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Art lovers' picks at ART HK 11
The annual Hong Kong International Art Fair is so huge, it's overwhelming. We get artists, critics and curators to sort the wheat from the chaff
With a week to go until the Hong Kong International Art Fair (ART HK), the city’s art scene is shifting into high gear.
From May 26 to 29, the Hong Kong Convention and Exhibition Centre in Wanchai will be festooned with paintings, sculptures and installations by some of the world’s most revered artists.
Highlights include a massive steel installation by Pakistani artist Rashid Rana, a video portrait by the legendary Bill Viola and never-before-seen works by Scandinavian Olafur Eliasson.
Now in its fourth year, ART HK has grown from a regional affair into a major fixture on the international art calendar. This year’s roster boasts more than 250 galleries from 38 countries with many prominent dealers signing up for the first time.
When the prestigious Swiss art fair Art Basel acquired ART HK it further cemented the status of ART HK on the global art circuit. Dealers are pulling out their best work for this annual fest, collectors are abuzz with anticipation and art world insiders are getting ready for a party.
While it’s worth singling out a few booths beforehand, the best way to experience the fair is to explore the grounds instinctively.
“The best bits are often the things one discovers by wandering around rather than the big name artists one knew in advance would be there,” explains David Clarke, a professor at the Department of Fine Arts at the University of Hong Kong.
So instead of listing the usual suspects (Damien Hirst et al.), we have asked the city's artists, critics, curators, museum directors and collectors what they will be looking out for at ART HK 11.
ART HK 11 includes a slew of events that are staged outside the trade fair itself, each tailored to art collectors, critics and academics, as well as the lay art-lover. Check out the full range of activities at www.hongkongartfair.com.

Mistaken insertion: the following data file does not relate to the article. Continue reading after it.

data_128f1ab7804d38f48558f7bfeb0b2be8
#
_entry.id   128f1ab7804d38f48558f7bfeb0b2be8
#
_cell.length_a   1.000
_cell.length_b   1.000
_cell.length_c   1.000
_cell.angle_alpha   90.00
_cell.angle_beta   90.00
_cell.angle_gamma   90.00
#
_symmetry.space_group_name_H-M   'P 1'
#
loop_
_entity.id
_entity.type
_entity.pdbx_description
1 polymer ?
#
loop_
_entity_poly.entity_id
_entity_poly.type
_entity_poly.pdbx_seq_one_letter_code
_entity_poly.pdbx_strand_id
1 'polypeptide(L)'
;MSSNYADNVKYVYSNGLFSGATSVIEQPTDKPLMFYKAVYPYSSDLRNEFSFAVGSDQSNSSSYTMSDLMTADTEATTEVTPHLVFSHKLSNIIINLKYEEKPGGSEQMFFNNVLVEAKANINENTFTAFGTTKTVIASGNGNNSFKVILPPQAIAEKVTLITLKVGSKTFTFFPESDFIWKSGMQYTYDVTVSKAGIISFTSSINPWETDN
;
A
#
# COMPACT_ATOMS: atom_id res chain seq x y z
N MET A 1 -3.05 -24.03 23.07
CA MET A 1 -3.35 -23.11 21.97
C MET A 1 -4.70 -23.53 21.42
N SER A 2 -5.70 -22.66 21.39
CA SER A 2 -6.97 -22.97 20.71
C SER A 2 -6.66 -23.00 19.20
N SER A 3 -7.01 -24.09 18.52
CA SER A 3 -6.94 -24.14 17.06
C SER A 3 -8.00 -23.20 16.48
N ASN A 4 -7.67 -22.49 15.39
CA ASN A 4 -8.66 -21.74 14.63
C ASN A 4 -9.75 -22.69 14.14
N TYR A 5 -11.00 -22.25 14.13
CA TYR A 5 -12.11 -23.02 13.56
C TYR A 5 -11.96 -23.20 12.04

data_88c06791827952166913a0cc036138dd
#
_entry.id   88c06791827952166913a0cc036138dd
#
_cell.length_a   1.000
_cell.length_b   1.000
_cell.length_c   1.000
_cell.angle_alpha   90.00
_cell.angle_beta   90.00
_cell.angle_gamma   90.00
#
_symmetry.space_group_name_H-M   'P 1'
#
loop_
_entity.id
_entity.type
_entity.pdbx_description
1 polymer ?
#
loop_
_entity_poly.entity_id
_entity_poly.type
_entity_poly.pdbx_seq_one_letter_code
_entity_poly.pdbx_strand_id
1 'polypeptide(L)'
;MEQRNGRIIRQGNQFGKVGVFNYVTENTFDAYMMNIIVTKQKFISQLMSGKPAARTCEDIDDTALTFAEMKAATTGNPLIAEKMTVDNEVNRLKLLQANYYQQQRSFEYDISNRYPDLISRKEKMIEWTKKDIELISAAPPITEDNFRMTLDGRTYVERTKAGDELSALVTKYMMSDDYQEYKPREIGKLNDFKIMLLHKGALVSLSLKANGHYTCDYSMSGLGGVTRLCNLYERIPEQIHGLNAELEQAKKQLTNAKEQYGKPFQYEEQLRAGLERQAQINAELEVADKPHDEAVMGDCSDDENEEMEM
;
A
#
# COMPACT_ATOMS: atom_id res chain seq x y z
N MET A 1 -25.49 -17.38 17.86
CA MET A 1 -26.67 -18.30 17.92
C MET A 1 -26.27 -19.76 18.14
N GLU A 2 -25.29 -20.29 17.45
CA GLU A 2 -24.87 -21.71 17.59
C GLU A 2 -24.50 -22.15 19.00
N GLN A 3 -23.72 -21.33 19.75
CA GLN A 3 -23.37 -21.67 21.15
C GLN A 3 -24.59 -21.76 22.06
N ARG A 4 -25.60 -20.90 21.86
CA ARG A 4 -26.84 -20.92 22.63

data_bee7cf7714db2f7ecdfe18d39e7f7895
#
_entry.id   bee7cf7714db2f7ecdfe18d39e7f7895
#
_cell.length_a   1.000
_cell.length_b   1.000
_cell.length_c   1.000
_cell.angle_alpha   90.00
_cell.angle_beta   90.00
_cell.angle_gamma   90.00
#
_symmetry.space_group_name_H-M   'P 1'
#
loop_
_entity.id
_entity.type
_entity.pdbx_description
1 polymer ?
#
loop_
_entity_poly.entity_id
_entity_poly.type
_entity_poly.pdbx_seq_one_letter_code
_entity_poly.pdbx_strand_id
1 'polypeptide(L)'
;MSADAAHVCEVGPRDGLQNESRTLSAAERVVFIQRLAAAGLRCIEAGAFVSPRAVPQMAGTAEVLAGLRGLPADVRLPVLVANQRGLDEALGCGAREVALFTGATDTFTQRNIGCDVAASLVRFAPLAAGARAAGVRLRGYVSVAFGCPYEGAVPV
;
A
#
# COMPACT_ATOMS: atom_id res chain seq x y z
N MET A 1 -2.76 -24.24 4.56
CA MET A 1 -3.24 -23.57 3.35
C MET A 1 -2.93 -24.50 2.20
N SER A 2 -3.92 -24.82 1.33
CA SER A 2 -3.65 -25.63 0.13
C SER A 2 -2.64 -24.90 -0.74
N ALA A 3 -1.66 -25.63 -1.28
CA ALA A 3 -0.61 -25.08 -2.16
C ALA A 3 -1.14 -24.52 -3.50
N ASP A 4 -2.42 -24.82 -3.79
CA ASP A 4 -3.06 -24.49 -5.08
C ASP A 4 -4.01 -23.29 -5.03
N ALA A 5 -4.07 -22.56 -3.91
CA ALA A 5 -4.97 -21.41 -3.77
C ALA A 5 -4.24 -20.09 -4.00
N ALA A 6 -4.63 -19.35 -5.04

The art world comes out in full force for the vernissage of ART HK 11.
The opening night preview is a chance to see the art before the weekend crowds hit. It's also great for people watching.
Art critic John Batten says, “I love the vernissage and jostling with the art wannabes. I dress-down and am happily ignored. Those that dress-up have their 30 minutes of art wonder.”
After collectors survey the grounds in the afternoon, the doors are thrown open to ticketed guests and A-listers in the evening.
“The vernissage culminates all the excitement that has built up around the fair," says fair director Magnus Renfrew. "In addition to the great and good of Hong Kong, the collectors, curators and artists from around the world fly in and every year there is a great buzz.”
May 25, 5-9pm. Tickets available through HK Ticketing.
Newcomers to the fair
Art HK 11 will also feature heavyweight international works.
“This year, the fair sees an increased presence of renowned galleries from the West bringing top-tier works,” says independent art consultant Jonathan Crockett.
Highly anticipated newcomers to the fair include David Zwirner, Marian Goodman Gallery, Gladstone Gallery and Blum & Poe each bringing a host of blue chip artists.
Acquavella Galleries is another major addition to the fair. One of the most respected galleries in New York City, the family-run space is known for their impressive museum-quality shows. Their booth at ART HK will feature works by artists Pablo Picasso, Andy Warhol and Lucian Freud to name a few.
Representing the Asian side of the story is notable dealer Peter Nagy who heads Gallery Nature Morte. Nagy has spaces in Berlin and New Delhi as well as a partner gallery in New York.
Nature Morte represents superstar artists from India including Subodh Gupta and Jitish Kallat.
“We'll be a showing a mix of artists from the very well-known to the unknown -- at the top of the heap will be a new sculpture of a standing woman by the Indian artist Ravinder Reddy,” says Nagy.
Dedicated to up-and-coming artists aged 35 and below, Art Futures proves that the fair isn’t just about the blue chip set.
“This is where you have a chance for the big surprises, the new discovery,” says Executive Director of M+ and Art Future judge Lars Nittve.